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... LXV, No. 1, 2021Print ISSN 2285-5653, CD-ROM ISSN 2285-5661, Online ISSN 2286-1580, ISSN-L 2285 appreciated, is due to various components, the best known being: monoterpene, myrtenal, hexadecanoic acid, myristicin, menthol, limonene (Stefkov G. et al., 2014). Sideritis plants have four distinct stamens, similar to most species in the Lamiaceae family, and the clearest identifying feature is the characteristic smell of the leaves (Solomou A., 2019). Perennial plant with a short lifespan (5-6 years on average), it reproduces by seeds. ...
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The Greek territory provides an ideal environment for growing plants and herbs, which are to be found in abundance, flourishing on mountain sides, where they grow naturally. Medicinal plants are considered as important factors in sustainable development, environmental protection, and public health. The aim of this chapter is to present comprehensive information about the diversity, ecological value, cultivation, and utilization of the economically important medicinal plants such as Salvia sp., Origanum sp., and Sideritis sp., in Greece, stressing their medical-environmental and economical values. The utilization of our natural wealth together with the conservation of biodiversity is issues of paramount importance. Valuable aides to these appear to be the medicinal plants which play a crucial role in both these sectors. Another important fact we should keep in mind is the potential use of medicinal plants and their unconventional applications in sustainable agriculture, enhanced by the selective and multiple biological properties of their essential oils. Numerous and valuable uses are more than possible as the diversity of medicinal plants presents new sustainable opportunities—financial and environmental—for agriculture, and this should be the motive to boost further studies concerning the cultivation of medicinal plants.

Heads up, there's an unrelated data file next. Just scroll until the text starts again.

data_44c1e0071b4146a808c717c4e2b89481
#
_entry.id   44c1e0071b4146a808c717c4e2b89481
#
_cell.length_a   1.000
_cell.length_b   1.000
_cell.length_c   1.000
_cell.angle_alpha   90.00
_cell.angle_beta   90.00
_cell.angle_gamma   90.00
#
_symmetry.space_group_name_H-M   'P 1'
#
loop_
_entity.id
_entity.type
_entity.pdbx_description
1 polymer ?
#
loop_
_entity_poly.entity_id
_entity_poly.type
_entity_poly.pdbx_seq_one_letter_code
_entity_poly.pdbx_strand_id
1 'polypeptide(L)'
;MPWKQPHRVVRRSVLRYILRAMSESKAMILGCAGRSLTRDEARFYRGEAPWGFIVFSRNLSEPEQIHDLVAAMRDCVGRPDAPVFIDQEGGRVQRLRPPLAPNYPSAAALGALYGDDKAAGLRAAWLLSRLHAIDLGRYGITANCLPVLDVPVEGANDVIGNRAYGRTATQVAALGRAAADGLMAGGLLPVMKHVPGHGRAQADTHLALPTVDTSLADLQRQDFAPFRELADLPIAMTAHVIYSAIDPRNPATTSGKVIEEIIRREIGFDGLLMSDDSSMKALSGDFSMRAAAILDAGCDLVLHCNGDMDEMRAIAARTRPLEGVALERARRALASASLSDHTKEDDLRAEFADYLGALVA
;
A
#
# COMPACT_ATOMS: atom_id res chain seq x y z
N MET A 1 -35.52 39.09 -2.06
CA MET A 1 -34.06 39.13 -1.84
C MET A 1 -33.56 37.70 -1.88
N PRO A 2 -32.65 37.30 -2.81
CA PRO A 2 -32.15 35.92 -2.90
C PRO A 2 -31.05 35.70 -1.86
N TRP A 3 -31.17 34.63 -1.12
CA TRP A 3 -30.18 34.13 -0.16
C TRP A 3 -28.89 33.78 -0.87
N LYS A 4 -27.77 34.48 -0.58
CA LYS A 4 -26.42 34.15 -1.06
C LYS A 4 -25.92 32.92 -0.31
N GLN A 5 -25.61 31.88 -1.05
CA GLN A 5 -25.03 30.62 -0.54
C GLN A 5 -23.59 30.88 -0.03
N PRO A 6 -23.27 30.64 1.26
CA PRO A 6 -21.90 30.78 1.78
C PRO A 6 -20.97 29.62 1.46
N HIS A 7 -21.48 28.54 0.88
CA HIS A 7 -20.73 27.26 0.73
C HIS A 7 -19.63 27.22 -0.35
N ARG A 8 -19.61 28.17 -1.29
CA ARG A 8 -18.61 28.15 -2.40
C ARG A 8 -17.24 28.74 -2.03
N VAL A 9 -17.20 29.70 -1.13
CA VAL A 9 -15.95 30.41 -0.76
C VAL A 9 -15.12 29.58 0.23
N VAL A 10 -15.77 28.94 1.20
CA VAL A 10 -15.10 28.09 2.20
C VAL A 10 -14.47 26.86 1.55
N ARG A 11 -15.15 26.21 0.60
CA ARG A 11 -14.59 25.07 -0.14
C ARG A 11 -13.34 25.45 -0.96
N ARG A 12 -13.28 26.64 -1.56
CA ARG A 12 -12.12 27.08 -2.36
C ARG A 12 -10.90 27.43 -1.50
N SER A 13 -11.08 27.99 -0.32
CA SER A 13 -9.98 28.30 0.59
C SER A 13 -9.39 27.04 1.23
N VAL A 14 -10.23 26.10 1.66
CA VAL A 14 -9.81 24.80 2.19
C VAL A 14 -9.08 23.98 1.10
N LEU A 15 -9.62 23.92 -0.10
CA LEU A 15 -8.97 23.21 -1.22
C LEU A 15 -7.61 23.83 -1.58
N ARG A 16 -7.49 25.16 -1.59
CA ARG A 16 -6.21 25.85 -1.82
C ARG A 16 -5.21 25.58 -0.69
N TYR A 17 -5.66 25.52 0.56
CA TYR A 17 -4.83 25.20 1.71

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Species in genus Sideritis (belonging to the Labiatae=Lamiaceae family) are perennial plants, distributed mainly in the Mediterranean Region. Herbal materials of the species are used in folk medicine for their anti-inflammatory, anti-rheumatic, digestive and antimicrobial activities. DNA-based fingerprinting technologies have been applied in genetic studies in a wide range of plant species. An integrated study using different DNA fingerprinting techniques will be beneficial for Sideritis genetic and conservation studies. Repetitive DNA sequences can be of great value in assessing level of polymorphism as they are distributed throughout the genomes. Here we report the first application of a polymerase chain reaction (PCR) technique, known as the directed amplification of minisatellite-region DNA (DAMD-PCR), an inexpensive, PCR-based method to amplify minisatellite DNA regions of 8 Sideritis species. The plant material consisted of Sideritis erythrantha var. erythrantha, S. pisidica, two S. arguta, two S. perfoliata, S. stricta and S. libanotica subsp. linearis. Multivariate cluster analysis, principal coordinate analysis (PCO), and unweighted pair group mean average (UPGMA) were used to visualize the relationship among the species. The mean polymorphism information content (PIC) of primers was 0.835 (±0.09) and ranged from 0.556 to 0.914 indicating the polymorphic level of the DAMD-PCR technique. The mean genetic similarity (MGS) based on the Jaccard's coefficient was 0.405 (±0.138) among the Sideritis species. The genetic distance varied from 0.284 (between S. arguta 1370 and S. arguta 778) to 0.903 between (S. perfoliata 20 and S. perfoliata 47). Results of the present study indicated that DAMD- PCR technique is a powerful technique that could be used in genetic studies of Sideritis.